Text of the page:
The Highland Light Infantry

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  • The Glasgow Necropolis, an extensive cemetery east of the city centre
    The Glasgow Necropolis, where many soldiers from the Highland Light Infantry are buried
  • The Highland Light Infantry in 1914. Courtesy of the Royal Highland Fusiliers Museum
    The Highland Light Infantry during training days at Gailes Camp in 1914
  • 16th Battalion Highland Light Infantry marching home in 1919. Courtesy of the Royal Highland Fusiliers Museum
    16th Battalion Highland Light Infantry marching home in 1919
  • Courtesy of the Royal Highland Fusiliers Museum
    Highland Light Infantry officer in the trenches

Popularly known as the HLI, the Highland Light Infantry recruited mainly from Glasgow and the surrounding lowlands, but it more than lived up to its title with distinguished Highland lineage and identity.


1 July 1881 – 20 January 1959


Line Infantry

Regimental Depot:

Maryhill Barracks, Glasgow


The regiment was nicknamed ‘Hell’s Last Issue’ (a humorous backronym) and ‘The Glesga Keelies’ which it inherited from its parent regiment the 71st Highlanders during the Peninsular War.


Montis insignia Calpe (Badge of the Rock of Gibraltar)


The Bugle Horne (quick)






The Highland Light Infantry was formed by the amalgamation of the 71st (Highland) Light Infantry and the 74th Regiment of Foot in the wake of Childers Reforms in 1881. But the regiment can trace its history back a further 100 years from this date. The 71st Highlanders was originally raised by John Mackenzie, Lord MacLeod, in 1771 as the 73rd (Highland) Regiment of Foot, the first clan regiment raised following the outbreak of the American Revolutionary War. The 74th Regiment of Foot was raised in 1787 by Archibald Campbell, their first colonel, and consequently known as Campbell's Highlanders.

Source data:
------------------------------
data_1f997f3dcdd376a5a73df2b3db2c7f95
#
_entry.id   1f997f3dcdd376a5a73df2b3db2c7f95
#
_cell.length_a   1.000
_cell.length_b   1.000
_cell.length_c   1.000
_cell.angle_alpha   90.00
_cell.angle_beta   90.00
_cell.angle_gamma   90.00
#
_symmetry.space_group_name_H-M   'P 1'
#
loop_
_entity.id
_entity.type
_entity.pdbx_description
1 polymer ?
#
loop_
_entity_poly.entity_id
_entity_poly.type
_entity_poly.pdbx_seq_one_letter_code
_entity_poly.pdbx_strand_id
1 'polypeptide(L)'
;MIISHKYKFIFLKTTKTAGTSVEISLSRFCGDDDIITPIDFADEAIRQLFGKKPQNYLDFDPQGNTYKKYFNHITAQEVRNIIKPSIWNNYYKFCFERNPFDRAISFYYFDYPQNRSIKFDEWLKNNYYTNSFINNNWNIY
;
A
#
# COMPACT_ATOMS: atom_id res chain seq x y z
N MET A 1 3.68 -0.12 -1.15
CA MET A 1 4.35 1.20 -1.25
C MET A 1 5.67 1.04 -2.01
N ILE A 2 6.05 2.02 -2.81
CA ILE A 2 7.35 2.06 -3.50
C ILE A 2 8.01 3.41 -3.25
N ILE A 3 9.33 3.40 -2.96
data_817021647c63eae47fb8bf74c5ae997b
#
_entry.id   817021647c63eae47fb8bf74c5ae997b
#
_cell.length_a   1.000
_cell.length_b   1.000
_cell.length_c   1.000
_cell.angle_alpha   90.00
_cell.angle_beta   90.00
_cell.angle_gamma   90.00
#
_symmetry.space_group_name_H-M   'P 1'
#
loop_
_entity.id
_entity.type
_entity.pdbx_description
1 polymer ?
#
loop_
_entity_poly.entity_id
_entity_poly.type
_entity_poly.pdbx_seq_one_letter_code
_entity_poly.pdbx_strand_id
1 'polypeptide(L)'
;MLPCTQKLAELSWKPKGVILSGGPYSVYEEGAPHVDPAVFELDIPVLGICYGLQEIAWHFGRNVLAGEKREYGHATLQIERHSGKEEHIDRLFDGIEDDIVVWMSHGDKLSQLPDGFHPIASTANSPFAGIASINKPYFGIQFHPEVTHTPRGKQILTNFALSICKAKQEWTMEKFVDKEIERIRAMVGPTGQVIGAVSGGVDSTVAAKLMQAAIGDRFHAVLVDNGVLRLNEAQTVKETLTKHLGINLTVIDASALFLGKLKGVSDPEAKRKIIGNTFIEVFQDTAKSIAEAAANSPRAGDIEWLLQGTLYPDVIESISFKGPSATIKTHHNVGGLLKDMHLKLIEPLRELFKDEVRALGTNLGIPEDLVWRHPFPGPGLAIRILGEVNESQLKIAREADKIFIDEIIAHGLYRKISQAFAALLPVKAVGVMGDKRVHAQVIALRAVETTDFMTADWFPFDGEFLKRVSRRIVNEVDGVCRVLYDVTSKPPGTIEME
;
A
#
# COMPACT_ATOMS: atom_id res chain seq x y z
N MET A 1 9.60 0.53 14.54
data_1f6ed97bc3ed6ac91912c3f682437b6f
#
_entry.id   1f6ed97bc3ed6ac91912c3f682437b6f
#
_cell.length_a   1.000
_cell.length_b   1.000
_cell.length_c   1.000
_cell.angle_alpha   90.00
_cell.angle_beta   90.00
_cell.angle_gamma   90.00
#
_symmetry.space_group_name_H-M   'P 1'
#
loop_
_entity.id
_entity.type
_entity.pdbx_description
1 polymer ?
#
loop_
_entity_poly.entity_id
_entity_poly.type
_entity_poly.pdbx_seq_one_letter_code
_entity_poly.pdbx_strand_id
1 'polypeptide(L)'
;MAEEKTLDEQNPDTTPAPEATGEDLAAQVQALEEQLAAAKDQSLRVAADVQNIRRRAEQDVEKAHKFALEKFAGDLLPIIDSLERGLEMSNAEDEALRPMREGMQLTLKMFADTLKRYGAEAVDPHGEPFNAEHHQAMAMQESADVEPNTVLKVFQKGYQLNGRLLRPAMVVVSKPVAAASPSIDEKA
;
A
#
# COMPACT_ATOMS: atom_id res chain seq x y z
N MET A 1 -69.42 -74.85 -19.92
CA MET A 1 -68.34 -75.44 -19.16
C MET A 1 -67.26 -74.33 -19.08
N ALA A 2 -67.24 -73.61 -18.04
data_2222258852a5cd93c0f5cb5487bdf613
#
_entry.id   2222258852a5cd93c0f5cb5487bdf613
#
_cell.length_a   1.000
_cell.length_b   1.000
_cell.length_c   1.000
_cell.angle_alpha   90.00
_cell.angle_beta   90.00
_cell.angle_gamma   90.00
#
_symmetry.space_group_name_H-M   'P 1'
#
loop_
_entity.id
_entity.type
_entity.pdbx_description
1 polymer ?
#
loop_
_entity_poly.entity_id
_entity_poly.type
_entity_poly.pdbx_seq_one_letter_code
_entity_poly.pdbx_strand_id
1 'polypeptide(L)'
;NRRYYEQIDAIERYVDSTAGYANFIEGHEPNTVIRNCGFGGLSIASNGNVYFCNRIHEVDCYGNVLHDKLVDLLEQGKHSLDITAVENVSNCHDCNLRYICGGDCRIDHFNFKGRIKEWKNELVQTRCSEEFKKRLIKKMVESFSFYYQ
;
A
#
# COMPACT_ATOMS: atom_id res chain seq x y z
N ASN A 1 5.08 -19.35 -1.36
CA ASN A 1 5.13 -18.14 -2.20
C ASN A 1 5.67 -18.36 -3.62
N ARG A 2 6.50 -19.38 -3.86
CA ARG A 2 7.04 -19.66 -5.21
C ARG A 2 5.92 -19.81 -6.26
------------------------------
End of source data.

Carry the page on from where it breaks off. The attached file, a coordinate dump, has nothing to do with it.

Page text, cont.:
Soon after these two Highland units joined forces, the regiment’s 2nd Battalion was deployed to Egypt before serving in India for 15 years. The 1st Battalion was posted to Malta and then fought in the Second Boer War before being deployed to India for a decade. The regiment was eventually amalgamated with the Royal Scots Fusiliers in 1959 to form the Royal Highland Fusiliers (Princess Margaret’s Own Glasgow and Ayrshire Regiment).

First World War:

Following the outbreak of the First World War the 2nd Battalion was immediately deployed to the Western Front and remained there for the duration of the conflict. The 1st Battalion arrived in December 1914 before being dispatched to Mesopotamia (Iraq) in January 1916. Over the course of the war the regiment raised an additional 14 territorial battalions, three of which served at Gallipoli in 1915, alongside 11 reserve and service battalions. Several of its officers were recipients of the Victoria Cross.

Highland Light Infantry 'Recruiting March' pamphlet, 1915. Courtesy of the Royal Highland Fusiliers Museum

The Highland Light Infantry 'Recruiting March' pamphlet, issued in January 1915.

Major battle:

The 16th (Service) Battalion (2nd Glasgow) was made up of former members of the Glasgow Battalion of the Boys' Brigade just before the outbreak of the war. It became known as the Glasgow Boys' Brigade Battalion and is remembered for the remarkable bravery of 60 of its D company members of the Frankfurt trench at the Battle of the Ancre, the last offensive of the Battle of the Somme.

After becoming surrounded and cut off behind enemy lines, the men of the Frankfurt Trench refused to surrender even after failed relief attempts. When the Germans stormed the trench they were met by just 15 wounded survivors, three of whom died soon afterwards. General Sir Hubert Gough praised their stand under Army Order 193.

 Did you know?

  • The Highland Light Regiment was the only regular Highland regiment to wear trews (tartan trousers) as part of their full uniform.